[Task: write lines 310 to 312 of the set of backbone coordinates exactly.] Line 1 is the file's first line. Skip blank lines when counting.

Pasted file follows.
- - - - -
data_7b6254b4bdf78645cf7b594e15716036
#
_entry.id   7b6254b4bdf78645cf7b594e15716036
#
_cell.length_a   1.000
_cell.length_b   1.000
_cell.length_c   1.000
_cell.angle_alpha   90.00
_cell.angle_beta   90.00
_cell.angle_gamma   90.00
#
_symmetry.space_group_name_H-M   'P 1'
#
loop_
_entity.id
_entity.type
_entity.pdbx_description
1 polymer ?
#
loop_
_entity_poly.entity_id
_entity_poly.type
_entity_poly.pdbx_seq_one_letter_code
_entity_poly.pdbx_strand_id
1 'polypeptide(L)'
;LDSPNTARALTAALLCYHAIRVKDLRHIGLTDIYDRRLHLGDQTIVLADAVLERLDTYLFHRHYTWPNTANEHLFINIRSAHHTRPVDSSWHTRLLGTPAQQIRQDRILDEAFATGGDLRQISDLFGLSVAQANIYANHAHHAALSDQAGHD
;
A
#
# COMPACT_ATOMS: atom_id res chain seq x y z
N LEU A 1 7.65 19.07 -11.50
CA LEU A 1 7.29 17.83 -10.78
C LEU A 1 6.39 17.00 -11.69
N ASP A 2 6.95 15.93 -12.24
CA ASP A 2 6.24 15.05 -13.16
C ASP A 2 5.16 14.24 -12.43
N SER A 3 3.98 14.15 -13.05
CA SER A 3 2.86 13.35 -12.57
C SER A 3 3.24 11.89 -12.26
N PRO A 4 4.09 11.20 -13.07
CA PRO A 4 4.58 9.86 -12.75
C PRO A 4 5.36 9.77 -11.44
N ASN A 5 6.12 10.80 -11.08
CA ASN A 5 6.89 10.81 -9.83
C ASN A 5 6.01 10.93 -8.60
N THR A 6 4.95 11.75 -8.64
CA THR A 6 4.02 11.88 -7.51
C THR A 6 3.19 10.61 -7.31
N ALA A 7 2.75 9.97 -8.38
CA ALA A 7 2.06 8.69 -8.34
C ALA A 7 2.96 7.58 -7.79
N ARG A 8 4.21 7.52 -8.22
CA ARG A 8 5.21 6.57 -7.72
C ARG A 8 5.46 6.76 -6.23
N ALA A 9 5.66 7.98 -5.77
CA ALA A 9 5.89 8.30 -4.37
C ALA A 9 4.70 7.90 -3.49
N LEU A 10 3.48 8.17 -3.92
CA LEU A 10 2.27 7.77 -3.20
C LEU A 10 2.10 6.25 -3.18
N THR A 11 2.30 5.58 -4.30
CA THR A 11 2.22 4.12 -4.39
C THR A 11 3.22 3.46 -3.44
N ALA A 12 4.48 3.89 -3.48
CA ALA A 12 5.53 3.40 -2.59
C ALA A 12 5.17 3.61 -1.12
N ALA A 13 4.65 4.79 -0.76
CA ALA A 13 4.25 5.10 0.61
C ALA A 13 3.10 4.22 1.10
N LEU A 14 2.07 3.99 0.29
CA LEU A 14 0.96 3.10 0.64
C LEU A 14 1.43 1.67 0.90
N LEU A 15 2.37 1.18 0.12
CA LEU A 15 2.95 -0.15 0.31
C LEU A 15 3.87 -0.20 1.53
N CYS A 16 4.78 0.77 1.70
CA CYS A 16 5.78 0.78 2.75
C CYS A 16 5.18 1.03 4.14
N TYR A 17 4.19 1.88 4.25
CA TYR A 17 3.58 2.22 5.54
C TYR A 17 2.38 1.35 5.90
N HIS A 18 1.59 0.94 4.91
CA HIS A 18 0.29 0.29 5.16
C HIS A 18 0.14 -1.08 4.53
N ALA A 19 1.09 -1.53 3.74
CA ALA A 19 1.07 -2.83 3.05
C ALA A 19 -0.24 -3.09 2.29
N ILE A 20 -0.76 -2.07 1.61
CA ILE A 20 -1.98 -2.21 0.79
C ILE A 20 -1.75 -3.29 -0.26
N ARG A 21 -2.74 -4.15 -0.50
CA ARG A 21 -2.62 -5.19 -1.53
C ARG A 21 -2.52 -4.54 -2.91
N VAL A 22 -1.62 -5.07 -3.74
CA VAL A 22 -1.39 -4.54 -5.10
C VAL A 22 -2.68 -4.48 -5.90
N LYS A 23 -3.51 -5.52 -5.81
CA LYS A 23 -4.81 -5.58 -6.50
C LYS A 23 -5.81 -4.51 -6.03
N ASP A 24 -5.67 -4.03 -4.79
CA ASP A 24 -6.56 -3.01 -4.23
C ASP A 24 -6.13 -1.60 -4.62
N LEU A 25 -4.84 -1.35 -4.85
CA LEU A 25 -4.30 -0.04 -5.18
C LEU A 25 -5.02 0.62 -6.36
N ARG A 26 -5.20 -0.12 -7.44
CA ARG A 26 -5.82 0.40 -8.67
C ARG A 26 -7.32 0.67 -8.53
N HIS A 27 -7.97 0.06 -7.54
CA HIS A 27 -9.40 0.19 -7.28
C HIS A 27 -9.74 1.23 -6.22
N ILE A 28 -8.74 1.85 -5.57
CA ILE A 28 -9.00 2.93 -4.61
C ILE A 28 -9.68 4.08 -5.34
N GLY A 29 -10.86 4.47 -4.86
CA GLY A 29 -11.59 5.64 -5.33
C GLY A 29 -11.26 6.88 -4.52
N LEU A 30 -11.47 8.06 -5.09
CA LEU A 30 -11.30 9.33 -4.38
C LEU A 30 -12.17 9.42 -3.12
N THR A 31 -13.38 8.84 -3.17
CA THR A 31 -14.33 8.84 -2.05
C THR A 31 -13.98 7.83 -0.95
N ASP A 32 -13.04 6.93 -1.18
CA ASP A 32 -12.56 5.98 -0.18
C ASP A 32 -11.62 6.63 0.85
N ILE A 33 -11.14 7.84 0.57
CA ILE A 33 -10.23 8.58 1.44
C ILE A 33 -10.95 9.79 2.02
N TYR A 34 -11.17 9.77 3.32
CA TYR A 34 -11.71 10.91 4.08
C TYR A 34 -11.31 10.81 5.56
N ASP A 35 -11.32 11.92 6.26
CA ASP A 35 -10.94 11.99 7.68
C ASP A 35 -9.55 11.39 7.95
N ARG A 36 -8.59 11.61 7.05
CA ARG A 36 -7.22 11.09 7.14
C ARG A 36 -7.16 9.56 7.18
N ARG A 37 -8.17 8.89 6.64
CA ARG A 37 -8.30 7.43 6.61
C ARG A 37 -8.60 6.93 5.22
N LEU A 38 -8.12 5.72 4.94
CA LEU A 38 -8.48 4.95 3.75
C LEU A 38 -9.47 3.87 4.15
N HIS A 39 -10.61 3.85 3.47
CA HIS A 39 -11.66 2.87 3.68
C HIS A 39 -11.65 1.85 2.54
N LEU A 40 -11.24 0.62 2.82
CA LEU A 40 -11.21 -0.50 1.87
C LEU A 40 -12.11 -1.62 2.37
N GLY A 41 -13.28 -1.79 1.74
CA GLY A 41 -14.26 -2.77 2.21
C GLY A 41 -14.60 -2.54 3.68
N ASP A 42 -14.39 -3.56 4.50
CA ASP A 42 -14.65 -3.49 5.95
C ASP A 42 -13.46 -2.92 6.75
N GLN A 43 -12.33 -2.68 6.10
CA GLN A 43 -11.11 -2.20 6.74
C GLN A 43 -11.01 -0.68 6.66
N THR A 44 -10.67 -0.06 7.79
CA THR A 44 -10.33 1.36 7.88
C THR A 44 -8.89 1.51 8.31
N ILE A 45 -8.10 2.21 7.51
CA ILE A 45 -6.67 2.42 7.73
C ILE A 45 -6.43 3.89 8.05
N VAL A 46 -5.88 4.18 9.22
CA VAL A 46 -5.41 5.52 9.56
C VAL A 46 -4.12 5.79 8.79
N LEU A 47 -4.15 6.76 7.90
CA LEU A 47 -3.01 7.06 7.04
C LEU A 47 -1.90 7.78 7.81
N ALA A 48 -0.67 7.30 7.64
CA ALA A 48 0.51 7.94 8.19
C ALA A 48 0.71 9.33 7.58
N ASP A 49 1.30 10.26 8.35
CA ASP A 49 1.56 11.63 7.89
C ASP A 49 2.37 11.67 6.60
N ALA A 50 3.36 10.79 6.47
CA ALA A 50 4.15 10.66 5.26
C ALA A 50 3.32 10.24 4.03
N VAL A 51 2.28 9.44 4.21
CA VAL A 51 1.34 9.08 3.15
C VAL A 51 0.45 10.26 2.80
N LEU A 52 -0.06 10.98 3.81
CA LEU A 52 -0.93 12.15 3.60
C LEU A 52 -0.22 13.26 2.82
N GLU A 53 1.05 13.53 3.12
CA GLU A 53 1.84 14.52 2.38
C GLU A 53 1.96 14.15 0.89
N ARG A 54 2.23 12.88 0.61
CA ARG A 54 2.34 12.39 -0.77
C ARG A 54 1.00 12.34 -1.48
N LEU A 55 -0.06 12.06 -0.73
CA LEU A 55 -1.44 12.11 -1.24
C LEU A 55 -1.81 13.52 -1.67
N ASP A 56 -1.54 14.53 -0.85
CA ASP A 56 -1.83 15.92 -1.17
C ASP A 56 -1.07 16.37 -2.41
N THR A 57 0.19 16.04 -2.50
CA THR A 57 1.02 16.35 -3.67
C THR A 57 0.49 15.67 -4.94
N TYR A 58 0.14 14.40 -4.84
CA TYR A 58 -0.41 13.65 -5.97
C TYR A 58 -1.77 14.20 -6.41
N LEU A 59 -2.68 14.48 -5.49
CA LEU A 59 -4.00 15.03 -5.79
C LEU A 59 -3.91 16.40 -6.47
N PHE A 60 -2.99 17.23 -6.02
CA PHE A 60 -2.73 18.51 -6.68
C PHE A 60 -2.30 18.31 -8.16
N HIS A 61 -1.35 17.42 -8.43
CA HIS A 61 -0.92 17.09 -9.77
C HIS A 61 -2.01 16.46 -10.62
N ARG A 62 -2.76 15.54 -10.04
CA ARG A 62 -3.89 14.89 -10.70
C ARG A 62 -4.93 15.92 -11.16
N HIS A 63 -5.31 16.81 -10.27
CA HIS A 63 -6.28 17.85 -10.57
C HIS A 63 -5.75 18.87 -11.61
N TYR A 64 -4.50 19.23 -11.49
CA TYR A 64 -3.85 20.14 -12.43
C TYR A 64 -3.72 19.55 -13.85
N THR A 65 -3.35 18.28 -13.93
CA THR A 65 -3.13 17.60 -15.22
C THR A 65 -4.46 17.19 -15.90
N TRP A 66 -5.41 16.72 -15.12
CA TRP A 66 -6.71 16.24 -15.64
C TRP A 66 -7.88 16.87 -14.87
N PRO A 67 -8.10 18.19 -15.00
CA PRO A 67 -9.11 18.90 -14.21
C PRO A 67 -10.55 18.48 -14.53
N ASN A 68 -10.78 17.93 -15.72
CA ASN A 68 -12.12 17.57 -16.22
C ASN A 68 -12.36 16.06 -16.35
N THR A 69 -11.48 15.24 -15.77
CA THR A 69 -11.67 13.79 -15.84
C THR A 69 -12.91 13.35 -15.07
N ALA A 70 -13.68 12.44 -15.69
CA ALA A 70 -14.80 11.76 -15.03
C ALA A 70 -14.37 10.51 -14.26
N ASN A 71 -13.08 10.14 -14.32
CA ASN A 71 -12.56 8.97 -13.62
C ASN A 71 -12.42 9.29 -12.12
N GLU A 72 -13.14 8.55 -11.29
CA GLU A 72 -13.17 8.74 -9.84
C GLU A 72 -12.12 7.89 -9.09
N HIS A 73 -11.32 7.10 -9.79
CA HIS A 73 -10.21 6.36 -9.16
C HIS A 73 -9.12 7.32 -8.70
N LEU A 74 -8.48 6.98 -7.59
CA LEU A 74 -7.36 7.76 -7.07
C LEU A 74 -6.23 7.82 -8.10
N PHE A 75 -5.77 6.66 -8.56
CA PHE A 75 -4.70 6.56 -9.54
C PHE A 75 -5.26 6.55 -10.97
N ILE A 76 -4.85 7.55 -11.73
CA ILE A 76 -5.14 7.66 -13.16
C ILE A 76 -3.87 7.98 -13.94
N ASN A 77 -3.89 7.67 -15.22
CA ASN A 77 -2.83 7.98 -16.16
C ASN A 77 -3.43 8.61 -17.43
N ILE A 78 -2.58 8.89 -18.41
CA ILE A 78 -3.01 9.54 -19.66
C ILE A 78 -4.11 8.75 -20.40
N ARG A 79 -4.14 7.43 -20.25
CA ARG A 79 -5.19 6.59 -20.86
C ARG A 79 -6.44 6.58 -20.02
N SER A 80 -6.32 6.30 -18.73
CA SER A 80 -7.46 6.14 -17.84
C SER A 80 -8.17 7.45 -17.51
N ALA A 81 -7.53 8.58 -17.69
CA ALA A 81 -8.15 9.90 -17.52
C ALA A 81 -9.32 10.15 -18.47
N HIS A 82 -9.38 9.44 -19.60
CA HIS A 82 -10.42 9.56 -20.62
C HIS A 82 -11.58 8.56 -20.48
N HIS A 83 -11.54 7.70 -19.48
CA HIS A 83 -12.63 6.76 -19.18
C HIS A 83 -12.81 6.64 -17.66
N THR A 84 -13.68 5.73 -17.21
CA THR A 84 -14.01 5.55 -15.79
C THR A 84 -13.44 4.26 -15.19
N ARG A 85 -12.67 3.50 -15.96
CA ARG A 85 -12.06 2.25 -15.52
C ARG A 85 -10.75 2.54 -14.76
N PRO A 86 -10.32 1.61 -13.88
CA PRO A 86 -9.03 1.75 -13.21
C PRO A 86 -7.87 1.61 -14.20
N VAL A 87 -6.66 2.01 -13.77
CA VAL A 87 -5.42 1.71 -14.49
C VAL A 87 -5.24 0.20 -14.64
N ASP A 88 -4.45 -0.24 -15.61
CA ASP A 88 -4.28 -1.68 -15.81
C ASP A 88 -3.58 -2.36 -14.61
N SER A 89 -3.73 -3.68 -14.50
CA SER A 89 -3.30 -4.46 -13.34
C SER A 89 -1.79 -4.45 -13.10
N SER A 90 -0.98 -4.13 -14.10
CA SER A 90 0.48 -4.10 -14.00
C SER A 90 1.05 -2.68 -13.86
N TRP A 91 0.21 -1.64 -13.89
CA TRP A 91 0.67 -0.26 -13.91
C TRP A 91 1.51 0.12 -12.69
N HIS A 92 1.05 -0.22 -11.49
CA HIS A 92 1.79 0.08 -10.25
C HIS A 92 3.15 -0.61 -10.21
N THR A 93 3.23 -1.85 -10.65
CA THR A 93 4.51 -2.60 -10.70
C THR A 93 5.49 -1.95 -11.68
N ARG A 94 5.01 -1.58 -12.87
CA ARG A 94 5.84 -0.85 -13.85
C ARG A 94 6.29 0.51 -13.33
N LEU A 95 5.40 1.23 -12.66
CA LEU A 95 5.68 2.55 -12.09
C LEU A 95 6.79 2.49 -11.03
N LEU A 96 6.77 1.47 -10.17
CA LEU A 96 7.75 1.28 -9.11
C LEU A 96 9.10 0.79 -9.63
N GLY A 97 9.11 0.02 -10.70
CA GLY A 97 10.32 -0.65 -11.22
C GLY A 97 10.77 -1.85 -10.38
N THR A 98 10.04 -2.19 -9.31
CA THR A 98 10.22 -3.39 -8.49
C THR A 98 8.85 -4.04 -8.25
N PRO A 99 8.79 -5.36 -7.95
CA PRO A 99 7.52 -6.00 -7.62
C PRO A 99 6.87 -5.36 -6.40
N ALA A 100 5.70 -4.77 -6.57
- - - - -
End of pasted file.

N ARG A 94 5.01 -1.58 -12.87
CA ARG A 94 5.84 -0.85 -13.85
C ARG A 94 6.29 0.51 -13.33